The Trout Line January 16, 2023


January 16, 2023


Welcome to The Trout Line Newsletter! This is our Tualatin Valley Trout Unlimited Chapter newsletter that will be coming out twice a month on the 1st and 3rd Mondays of the month.

 February Chapter Meeting

Wednesday, February 8th, 2023 - 7:00pm

Join your fellow TVTU Chapter Members for food, good conversation, fun, and common interests. Learn what your chapter is doing and get involved. We meet in-person at Old Market Pub or virtually. 

Old Market Pub, 6959 SW Multnomah Blvd, Portland, OR 97223

This month we have Christine Buhl, Ph.D. from the Oregon Department of Forestry. Dr. Buhl will be talking about Emerald Ash Borer and the Wester Red Cedar die-offs. She will be discussing how the changes to the Willamette Valley's changing riparian zones affect our local fish and their habitat. 


If you are not able to attend in-person please feel free to join us virtually on Zoom. The presentation starts at 7:30 pm. Use the below link to join:


Topic: February TVTU Chapter Meeting with Christine Buhl
Time: Feb 8, 2023 07:30 PM Pacific Time (US and Canada)

Join Zoom Meeting

Meeting ID: 822 9393 9353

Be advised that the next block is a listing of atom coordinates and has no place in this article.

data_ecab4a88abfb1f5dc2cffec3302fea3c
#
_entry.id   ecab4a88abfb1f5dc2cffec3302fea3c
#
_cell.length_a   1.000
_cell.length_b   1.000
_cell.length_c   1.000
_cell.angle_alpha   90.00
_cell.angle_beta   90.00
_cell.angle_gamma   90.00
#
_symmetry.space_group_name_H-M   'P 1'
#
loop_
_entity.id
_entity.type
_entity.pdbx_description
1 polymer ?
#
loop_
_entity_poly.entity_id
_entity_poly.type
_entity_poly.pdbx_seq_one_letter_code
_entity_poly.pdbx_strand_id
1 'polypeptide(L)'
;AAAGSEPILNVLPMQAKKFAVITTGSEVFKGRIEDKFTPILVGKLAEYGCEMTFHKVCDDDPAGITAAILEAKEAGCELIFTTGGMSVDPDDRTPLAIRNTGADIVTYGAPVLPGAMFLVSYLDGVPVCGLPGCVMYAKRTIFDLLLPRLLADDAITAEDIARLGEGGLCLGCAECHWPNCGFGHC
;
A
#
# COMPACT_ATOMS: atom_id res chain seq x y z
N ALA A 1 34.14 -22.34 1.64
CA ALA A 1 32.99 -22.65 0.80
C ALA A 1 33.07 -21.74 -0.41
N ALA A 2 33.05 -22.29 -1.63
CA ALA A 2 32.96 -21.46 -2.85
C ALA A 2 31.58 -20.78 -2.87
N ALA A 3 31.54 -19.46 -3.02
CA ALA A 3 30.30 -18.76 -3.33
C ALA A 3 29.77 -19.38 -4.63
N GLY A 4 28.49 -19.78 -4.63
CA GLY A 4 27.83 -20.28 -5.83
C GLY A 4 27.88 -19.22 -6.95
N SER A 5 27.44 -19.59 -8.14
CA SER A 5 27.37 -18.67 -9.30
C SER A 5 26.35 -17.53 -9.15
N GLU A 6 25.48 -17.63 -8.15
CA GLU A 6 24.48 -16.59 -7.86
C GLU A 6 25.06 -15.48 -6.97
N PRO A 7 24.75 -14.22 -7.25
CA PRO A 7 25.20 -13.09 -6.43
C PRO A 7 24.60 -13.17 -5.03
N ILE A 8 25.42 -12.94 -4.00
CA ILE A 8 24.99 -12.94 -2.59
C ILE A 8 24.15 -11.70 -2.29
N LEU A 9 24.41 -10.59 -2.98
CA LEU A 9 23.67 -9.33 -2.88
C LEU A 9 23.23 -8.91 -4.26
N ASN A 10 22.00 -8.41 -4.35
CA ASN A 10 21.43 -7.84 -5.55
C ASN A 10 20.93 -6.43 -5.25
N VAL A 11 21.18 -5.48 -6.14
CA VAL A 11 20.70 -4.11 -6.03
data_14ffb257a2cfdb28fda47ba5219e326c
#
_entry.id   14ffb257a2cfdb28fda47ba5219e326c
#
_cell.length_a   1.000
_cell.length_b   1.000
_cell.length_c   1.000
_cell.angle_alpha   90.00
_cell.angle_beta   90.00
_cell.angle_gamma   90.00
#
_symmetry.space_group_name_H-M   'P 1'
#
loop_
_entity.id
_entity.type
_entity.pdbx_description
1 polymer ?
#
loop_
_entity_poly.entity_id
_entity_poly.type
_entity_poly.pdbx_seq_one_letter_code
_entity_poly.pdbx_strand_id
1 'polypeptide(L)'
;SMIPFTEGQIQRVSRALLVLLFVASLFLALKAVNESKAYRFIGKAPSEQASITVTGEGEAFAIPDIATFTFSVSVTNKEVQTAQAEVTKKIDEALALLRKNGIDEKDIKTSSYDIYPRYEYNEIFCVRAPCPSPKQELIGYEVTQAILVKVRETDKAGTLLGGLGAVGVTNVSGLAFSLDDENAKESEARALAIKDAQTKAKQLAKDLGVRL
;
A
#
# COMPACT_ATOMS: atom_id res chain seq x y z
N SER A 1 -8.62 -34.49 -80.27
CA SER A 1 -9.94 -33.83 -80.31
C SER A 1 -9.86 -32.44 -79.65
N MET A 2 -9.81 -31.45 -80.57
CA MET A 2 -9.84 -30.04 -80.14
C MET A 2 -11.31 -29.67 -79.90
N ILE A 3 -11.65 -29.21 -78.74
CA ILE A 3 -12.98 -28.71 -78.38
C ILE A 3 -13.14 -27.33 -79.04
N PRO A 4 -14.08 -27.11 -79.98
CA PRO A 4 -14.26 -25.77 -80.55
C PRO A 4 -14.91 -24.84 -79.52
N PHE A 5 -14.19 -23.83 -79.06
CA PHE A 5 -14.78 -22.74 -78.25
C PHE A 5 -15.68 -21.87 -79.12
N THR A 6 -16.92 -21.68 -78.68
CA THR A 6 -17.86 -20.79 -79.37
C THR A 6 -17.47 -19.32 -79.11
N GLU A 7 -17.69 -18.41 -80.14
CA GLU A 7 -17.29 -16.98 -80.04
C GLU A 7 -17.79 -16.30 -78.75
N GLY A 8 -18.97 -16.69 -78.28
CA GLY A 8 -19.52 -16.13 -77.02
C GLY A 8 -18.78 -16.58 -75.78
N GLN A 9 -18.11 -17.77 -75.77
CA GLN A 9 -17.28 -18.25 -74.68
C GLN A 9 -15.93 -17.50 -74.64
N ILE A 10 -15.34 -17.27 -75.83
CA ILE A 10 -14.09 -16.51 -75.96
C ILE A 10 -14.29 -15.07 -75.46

Passcode: 658447
One tap mobile
+12532158782,,82293939353#,,,,*658447# US (Tacoma)
+13462487799,,82293939353#,,,,*658447# US (Houston)

Fly of the Month - Mike's Big Bang

Written by Mike Gentry
In recent years I've taken up lake fishing.  There's something quite peaceful about floating in still water in a tube or pontoon boat.  And when the tranquility is broken by a violent hit from a big fish, the excitement begins.  For subsurface action, the best pattern I've developed to entice those big boys is a chironomid I call Mike's Big Bang.  The distinguishing feature is a body made from an overlooked portion of a pheasant tail feather.  We're all familiar with the standard Pheasant Tail and other nymph patterns that use the dark brown barred fibers on a rooster tail.  However, on a number of larger tail feathers, one side is made up of those fibers but the other side sports lighter, grayish or gray-tannish mottled splines.  Those are the secret ingredients of the Big Bang.  The fly is simple in design and easy to tie.

Hook:        Tiemco 100 #14
Thread:     Black 8/0
Tail and Front Grill:  Betts Z-ion, standard #9 - white
Body:        Motted Pheasant Tail Fiber
Ribbing:    Fine gold wire

1. Attach the thread to the hook about halfway back to the bend with several turns of thread.

2. Take a piece of Z-lon about one and one half inch long (so it overlaps both ends of the hook) and with a bobbin divide it in half (this is a thin fly and the tail and front gill shouldn't be too fat).

3.  Affix one of the Z-ion bunches on top of the hook shank with a couple turns of thread at the midpoint of the bunch, so that plenty of Z-ion extends front and back.

4.  Wind the thread with widely spaced turns back to the bend of the hook, and tie in a piece of copper ribbing wire with two turns of thread, leaving some copper wire sticking forward along the top of the hook to just behind the eye.